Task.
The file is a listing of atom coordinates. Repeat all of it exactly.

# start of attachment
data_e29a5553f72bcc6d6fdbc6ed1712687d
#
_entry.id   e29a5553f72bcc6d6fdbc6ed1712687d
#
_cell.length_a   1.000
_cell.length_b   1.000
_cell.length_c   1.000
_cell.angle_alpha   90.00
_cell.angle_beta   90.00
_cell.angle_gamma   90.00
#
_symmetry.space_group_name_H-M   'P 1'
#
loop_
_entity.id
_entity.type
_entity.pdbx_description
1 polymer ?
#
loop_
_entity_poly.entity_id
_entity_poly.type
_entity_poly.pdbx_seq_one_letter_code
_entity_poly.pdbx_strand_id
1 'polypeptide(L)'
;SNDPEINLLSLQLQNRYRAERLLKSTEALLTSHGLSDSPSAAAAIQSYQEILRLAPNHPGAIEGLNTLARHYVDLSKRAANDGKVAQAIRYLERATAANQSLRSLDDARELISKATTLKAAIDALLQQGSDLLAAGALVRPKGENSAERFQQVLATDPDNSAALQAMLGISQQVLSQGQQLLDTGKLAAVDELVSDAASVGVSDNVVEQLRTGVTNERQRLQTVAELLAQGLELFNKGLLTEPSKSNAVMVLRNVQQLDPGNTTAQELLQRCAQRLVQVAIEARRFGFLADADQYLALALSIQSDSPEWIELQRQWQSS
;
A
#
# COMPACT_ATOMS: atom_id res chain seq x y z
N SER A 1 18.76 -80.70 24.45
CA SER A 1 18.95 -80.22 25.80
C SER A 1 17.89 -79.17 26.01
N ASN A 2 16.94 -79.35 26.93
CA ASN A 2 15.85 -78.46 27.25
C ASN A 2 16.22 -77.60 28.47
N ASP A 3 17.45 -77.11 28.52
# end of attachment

data_e29a5553f72bcc6d6fdbc6ed1712687d
#
_entry.id   e29a5553f72bcc6d6fdbc6ed1712687d
#
_cell.length_a   1.000
_cell.length_b   1.000
_cell.length_c   1.000
_cell.angle_alpha   90.00
_cell.angle_beta   90.00
_cell.angle_gamma   90.00
#
_symmetry.space_group_name_H-M   'P 1'
#
loop_
_entity.id
_entity.type
_entity.pdbx_description
1 polymer ?
#
loop_
_entity_poly.entity_id
_entity_poly.type
_entity_poly.pdbx_seq_one_letter_code
_entity_poly.pdbx_strand_id
1 'polypeptide(L)'
;SNDPEINLLSLQLQNRYRAERLLKSTEALLTSHGLSDSPSAAAAIQSYQEILRLAPNHPGAIEGLNTLARHYVDLSKRAANDGKVAQAIRYLERATAANQSLRSLDDARELISKATTLKAAIDALLQQGSDLLAAGALVRPKGENSAERFQQVLATDPDNSAALQAMLGISQQVLSQGQQLLDTGKLAAVDELVSDAASVGVSDNVVEQLRTGVTNERQRLQTVAELLAQGLELFNKGLLTEPSKSNAVMVLRNVQQLDPGNTTAQELLQRCAQRLVQVAIEARRFGFLADADQYLALALSIQSDSPEWIELQRQWQSS
;
A
#
# COMPACT_ATOMS: atom_id res chain seq x y z
N SER A 1 18.76 -80.70 24.45
CA SER A 1 18.95 -80.22 25.80
C SER A 1 17.89 -79.17 26.01
N ASN A 2 16.94 -79.35 26.93
CA ASN A 2 15.85 -78.46 27.25
C ASN A 2 16.22 -77.60 28.47
N ASP A 3 17.45 -77.11 28.52